Jessica Mann (right)
The Weinstein case exposed the cycle of violence against women and decontructed the belief that women who kept in contact with Weinstein were complicit in their own abuse. The testimony of an expert witness on sex crime, forensic scientist Dr. Barbara Ziv, was powerful and instrumental to Weinstein’s conviction. Two days later she was hit by a car and left with broken bones. Law & Crime reported that the timeliness of the accident is suspicious.
The Weinstein case moves on to California next and with the New York conviction the former producer has been brought to justice. His career is over after decades of tyrannizing at least 90 women in the film industry who wanted to advance their careers with a producer with a track record of award winning films. Weinstein is presently incarcerated in Rikers Island in New York, awaiting sentencing and may get 29 years in prison on March 11. Fortunately this trial has charged Weinstein and he will remain in prison.
Ironically, March 10 is the day after Roman Polanski was declared guilty on five charges of rape and drugging of a minor in 1977 and fled the US to avoid imprisonment. He can never return and must avoid countries that can extradite him.
Since women spoke out about Weinstein, other women have come forward in the global film industry. At the 2020 César Awards in Paris on February 28, Portrait of a Woman on Fire wasnominated for 11 awards and won best cinematography. Following the Weinstein verdict, French director Céline Sciamma and actress Adèle Haenel shouting “bravo pedophilia” and several other women left the room when the best director award went to Roman Polanski for J’Accuse (An Officer and a Spy). Haenel reported in November she had been subjected to “permanent sexual harassment” from the age of 12 to 15 years by French director Christophe Ruggia, who denied the allegations and was arrested. She was adamant that pedophilic directors not be rewarded prizes.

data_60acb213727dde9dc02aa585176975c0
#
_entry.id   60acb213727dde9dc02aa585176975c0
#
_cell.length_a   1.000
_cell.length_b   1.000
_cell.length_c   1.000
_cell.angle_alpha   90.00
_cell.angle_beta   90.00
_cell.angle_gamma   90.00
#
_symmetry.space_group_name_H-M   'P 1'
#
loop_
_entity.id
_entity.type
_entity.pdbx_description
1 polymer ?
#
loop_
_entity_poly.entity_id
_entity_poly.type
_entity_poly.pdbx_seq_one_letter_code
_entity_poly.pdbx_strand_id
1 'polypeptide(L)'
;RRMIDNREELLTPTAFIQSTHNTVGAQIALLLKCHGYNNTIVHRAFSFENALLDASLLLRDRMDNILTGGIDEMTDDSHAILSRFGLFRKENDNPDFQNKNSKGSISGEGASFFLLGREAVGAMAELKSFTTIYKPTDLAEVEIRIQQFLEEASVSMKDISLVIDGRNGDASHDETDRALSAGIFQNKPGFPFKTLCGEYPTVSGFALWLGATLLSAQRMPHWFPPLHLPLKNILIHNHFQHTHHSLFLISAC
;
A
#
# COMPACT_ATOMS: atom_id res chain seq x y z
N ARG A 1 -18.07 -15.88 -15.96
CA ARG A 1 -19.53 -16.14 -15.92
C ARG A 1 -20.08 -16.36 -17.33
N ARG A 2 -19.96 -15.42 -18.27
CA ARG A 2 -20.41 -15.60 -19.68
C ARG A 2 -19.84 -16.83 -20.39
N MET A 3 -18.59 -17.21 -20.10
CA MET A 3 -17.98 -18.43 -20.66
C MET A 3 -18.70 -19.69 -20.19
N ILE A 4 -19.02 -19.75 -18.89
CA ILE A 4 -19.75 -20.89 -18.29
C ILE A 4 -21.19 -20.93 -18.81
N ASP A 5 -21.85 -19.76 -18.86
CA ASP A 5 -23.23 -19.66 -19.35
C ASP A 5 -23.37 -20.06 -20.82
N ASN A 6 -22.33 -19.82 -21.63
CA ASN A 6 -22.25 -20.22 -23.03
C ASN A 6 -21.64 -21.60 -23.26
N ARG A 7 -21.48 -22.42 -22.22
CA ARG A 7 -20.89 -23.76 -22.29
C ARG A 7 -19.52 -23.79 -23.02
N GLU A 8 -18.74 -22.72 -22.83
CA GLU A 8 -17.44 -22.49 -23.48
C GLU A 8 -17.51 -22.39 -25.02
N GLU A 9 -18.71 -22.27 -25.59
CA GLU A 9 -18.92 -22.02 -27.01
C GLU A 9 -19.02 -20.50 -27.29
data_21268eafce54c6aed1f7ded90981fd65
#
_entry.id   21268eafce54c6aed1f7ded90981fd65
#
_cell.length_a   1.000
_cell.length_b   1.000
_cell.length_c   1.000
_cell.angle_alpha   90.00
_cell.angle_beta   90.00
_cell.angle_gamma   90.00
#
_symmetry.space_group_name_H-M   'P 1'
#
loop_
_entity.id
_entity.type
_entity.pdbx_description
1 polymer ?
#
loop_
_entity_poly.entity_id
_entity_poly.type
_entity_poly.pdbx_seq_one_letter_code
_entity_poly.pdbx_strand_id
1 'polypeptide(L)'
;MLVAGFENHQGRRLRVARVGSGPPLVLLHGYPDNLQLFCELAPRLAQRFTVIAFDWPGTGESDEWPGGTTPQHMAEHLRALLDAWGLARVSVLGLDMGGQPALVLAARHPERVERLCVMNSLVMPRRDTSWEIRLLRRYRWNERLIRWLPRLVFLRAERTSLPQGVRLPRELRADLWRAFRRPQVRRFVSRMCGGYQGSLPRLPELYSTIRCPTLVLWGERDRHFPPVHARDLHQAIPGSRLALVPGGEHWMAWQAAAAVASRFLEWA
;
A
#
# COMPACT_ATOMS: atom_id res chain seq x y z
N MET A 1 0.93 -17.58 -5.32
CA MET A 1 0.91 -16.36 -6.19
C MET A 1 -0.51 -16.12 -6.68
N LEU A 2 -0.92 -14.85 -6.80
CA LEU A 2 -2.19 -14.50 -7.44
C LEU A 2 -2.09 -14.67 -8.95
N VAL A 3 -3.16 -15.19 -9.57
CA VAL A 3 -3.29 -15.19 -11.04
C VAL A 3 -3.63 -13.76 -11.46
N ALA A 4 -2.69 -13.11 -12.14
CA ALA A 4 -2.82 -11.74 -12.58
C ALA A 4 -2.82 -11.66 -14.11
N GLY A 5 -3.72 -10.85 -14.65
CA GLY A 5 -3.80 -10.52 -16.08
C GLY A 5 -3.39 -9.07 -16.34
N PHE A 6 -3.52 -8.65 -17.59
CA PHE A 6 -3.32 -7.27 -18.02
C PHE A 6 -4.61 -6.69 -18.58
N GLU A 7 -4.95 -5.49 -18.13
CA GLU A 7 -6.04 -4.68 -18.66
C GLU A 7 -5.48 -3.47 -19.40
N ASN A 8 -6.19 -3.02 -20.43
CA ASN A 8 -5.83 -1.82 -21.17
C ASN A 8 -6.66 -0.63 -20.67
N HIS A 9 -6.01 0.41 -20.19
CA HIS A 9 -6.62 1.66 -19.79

At least five women have come forward since Polanski fled the US stating that he raped and drugged them as minors. According to French feminist activist Ursula Le Menn, Osez le Féminisme (“Dare to be feminist”), Polanski’s latest film implicitly seems to draw a parallel between himself as an innocent man and Alfred Dreyfus, who was accused and later exonerated for his crimes of treason in 1894.
French feminist groups (Associations Féministes) proclaimed “If rape is an art, give Polanski all the Caesars!” Polanski did not attend the César ceremonies to avoid a large protest, a protest that we hope has forever changed the César Awards.
The success of predatory directors and producers who make prize-winning films such as Polanski and Weinstein is predicated on their practice of sexual assault and harassment. It is time to stop rewarding filmmakers whose careers are built on crimes against women.This is a difficult task when the personal lives of filmmakers are considered separate from their work. Many directors who abused women now will not be able to work again, but Weinstein managed to survive for years until women allied with each other in protest. #MeToo, born from the Weinstein assaults, has sent a riptide effect through society where predators are quickly being brought to task by their victims all over the world. Let’s hope that practice continues for decades to come and transforms the industry at its core.